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  • Posted - 09/10/2012 :  10:23:09  Show Profile  Email Poster  Edit Topic
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    I'm getting an 'interesting' issue with this code:

    // this method is used to determine if a member name is already in use.
    public static bool Lookup( string memberName, IDataProvider db )
       var id = from c in db.Identity where c.MemberName == memberName select new { c };
       return ( id.First() != null );

    The ecepting being returnde is:

    The provider did not return a ProviderManifestToken string.

    My question is:

    What is a ProviderManifestToken string and how would I go about generating one?

    Background: The is running against SQL Server 2008 R2

    - Eric

    - Eric

    • Moved by Bob Shen Tuesday, September 11, 2012 3:33 AM (From:Visual C# General)
    Monday, September 10, 2012 8:17 PM


All replies

  • Here is the MSDN Link which explains about ProviderManifestToken


    Monday, September 10, 2012 8:24 PM
  • Check your link.... it did not provide the information I need to resolve this issue!

    - Eric

    Monday, September 10, 2012 8:39 PM
  • If you read the page completely, it has information on it. copied from the link.

    Targeting the Correct SQL Server Version

    The Entity Framework targets the Transact-SQL query based on the SQL Server version that is specified in the ProviderManifestToken attribute of the Schema element in the storage model (.ssdl) file. This version might differ from the version of the actual SQL Server you are connected to. For example, if you are using SQL Server 2005, but your ProviderManifestToken attribute is set to 2008, the generated Transact-SQL query might not execute on the server. For example, a query that uses the new date time types that were introduced in SQL Server 2008 will not execute on earlier versions of the SQL Server. If you are using SQL Server 2005, but your ProviderManifestToken attribute is set to 2000, the generated Transact-SQL query might be less optimized, or you might get an exception that says that the query is not supported. For more information, see the CROSS and OUTER APPLY Operators section, earlier in this topic.

    Certain database behaviors depend on the compatibility level set to the database. If your ProviderManifestToken attribute is set to 2005 and your SQL Server version is 2005, but the compatibility level of a database is set to "80" (SQL Server 2000), the generated Transact-SQL will be targeting SQL Server 2005, but might not execute as expected due to the compatibility level setting. For example, you might lose ordering information if a column name in the ORDER BY list matches a column name in the selector.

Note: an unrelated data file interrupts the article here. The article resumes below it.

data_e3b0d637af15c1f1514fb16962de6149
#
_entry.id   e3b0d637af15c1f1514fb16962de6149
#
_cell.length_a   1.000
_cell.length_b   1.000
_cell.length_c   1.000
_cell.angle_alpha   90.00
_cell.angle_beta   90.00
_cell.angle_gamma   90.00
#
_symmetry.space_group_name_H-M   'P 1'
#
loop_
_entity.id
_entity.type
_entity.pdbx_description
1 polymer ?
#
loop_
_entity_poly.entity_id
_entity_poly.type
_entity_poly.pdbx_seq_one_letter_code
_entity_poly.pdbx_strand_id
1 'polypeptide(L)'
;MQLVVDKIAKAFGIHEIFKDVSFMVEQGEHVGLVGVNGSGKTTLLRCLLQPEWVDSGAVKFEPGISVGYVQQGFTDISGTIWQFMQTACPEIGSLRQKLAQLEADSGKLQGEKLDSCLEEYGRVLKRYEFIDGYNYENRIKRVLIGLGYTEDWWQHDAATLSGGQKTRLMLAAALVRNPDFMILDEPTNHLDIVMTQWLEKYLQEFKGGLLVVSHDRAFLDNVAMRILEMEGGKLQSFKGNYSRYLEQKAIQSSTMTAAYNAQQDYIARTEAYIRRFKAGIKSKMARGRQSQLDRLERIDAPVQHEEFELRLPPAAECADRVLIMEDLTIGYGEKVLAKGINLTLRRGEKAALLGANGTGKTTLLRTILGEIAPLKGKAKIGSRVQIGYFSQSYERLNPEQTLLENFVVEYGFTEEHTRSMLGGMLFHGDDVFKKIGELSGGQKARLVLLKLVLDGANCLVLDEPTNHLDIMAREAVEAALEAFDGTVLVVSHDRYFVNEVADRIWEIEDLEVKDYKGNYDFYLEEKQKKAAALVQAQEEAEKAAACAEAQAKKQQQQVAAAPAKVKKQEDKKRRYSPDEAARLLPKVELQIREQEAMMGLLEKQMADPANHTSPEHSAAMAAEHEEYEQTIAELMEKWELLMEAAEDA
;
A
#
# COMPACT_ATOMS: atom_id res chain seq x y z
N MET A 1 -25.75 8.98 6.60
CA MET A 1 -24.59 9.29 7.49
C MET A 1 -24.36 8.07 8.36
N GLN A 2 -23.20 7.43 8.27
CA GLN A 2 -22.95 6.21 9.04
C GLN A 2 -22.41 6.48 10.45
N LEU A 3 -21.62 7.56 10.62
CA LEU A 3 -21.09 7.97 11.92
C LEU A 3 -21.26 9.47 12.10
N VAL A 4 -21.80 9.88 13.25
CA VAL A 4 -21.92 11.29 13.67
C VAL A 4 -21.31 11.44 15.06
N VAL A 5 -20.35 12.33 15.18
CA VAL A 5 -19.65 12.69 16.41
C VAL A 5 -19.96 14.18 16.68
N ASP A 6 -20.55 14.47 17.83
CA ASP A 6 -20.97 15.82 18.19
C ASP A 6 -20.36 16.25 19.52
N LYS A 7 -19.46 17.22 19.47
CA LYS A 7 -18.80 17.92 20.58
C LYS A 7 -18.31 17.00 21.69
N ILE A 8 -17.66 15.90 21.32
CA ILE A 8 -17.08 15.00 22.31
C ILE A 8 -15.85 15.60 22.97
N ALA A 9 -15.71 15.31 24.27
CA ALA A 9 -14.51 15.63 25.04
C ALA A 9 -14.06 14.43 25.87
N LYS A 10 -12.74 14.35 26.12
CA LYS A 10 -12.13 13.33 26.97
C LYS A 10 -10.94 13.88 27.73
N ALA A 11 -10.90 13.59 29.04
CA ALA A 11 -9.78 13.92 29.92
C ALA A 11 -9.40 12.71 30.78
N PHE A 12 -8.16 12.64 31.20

Tuesday, September 11, 2012 9:18 PM
  • Thanks Krishnav,

    But it still leaves out the required info to actually solve this issue.

    I am targeting SQL Server 2008 R2 and every other Linq statement works correctly, it is only the provided method that has an apparent issue.

    And it should be noted that in most cases, including the test case I'm using, the memberName provided is NOT in the database!

    - Eric

    • Edited by Eric_D Tuesday, September 11, 2012 11:28 PM
    Tuesday, September 11, 2012 11:26 PM
  • Hi Eric_D,

    Welcome to MSDN Forum.

    Could you please post the inner exception here? This is so we can help you more effectively.

    After researching, I found there're many reasons will cause this issue. Below are the reasons I have found.

    1. Login fails (password expired or something else);

    2. SQL Server Service isn't running;

    3. Place the connection string within the app.config of the wrong project in Visual Studio;

    4. Check the permission.

    Here're the links which I found, please refer to them.

    Please let me know if it could help. : )

    Best Regards

    Allen Li [MSFT]
    MSDN Community Support | Feedback to us

    Wednesday, September 12, 2012 2:08 AM
  • I can't see the connection string as the problem becuase 1) this is a very database driven site and it is only this one query that is causing the issue and 2) I really think that asking the databae to find something that does not exist (what this method is doing) is real issue here.

    If there is a better way to test for the non-existance of an item in the database, I'm all ears :-)

    - Eric

    Wednesday, September 12, 2012 3:08 PM
  • The inner exception is:

    "A network-related or instance-specific error occurred while establishing a connection to SQL Server. The server was not found or was not accessible. Verify that the instance name is correct and that SQL Server is configured to allow remote connections. (provider: SQL Network Interfaces, error: 26 - Error Locating Server/Instance Specified)"

    The connection string is:

    "Data Source=myDB\myDB;Initial Catalog=My-MSI.Net;Persist Security Info=True;User ID=myuserid;Password=mypassword


    - Eric

    Wednesday, September 12, 2012 7:48 PM
  • Hi Eric_D,

    The inner exception states clearly that connecting to the database failed. Please check the connection string. Does the Data Source exist? Or Are the User ID and Password both correct?

    Best Regards

    Allen Li [MSFT]
    MSDN Community Support | Feedback to us

    Thursday, September 13, 2012 2:42 AM
  • Hi Eric_D,

    Have you solved the issue? I look forward to hearing from you.

    Best Regards

    Allen Li [MSFT]
    MSDN Community Support | Feedback to us

    Monday, September 17, 2012 1:33 AM